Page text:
It is important to remember that pest control can only be effective if preventive measures are taken as well, and this should always be the priority. Professionals who deal with pest control are well-versed in the different methods of dealing with infestations, and they can advise clients on the best course of action to take.


The goal of eradication is to eliminate pests from an area to the point where they cannot recolonize. This is a difficult and costly proposition, and it is generally only undertaken for pests that pose serious health and economic problems, such as the screwworm, gypsy moth, or polio. Successful eradication programs usually involve vaccination rather than chemical control, since the former is a more straightforward endeavor.

The word eradicate came into English in the 16th century from the Latin verb eradicare, meaning to uproot or remove something completely. The term is a metaphor for yanking out an undesirable plant by its roots, and it is used to describe the elimination of pests that damage property or food production. Eradication is a rare goal in outdoor pest situations, but it is occasionally attempted.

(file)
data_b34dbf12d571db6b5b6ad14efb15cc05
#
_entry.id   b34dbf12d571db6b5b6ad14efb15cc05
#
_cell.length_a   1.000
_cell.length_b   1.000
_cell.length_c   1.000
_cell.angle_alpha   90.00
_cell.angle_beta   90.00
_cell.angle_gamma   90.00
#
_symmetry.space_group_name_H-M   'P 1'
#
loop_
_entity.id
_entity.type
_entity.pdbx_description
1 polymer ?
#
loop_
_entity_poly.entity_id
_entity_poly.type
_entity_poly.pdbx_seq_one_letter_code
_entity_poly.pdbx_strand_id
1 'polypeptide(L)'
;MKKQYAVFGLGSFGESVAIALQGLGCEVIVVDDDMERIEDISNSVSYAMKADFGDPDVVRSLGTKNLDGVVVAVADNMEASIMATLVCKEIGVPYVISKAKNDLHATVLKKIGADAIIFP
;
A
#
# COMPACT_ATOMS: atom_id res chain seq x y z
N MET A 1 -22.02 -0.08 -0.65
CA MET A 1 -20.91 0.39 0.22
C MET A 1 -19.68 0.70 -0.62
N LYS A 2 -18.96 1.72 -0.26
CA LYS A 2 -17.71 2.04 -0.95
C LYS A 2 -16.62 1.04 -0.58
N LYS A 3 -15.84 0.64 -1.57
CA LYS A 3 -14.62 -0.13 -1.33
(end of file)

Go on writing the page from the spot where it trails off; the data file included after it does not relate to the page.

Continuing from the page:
Suppression and prevention are often joint goals for indoor pests, particularly those that are found in buildings. Insecticides and other chemicals are commonly used for this purpose, but other methods are also available. For example, displacement of air with inert gases such as carbon dioxide or nitrogen can reduce insect populations by depriving them of oxygen and thus killing them. This method is often impractical for use in buildings, however.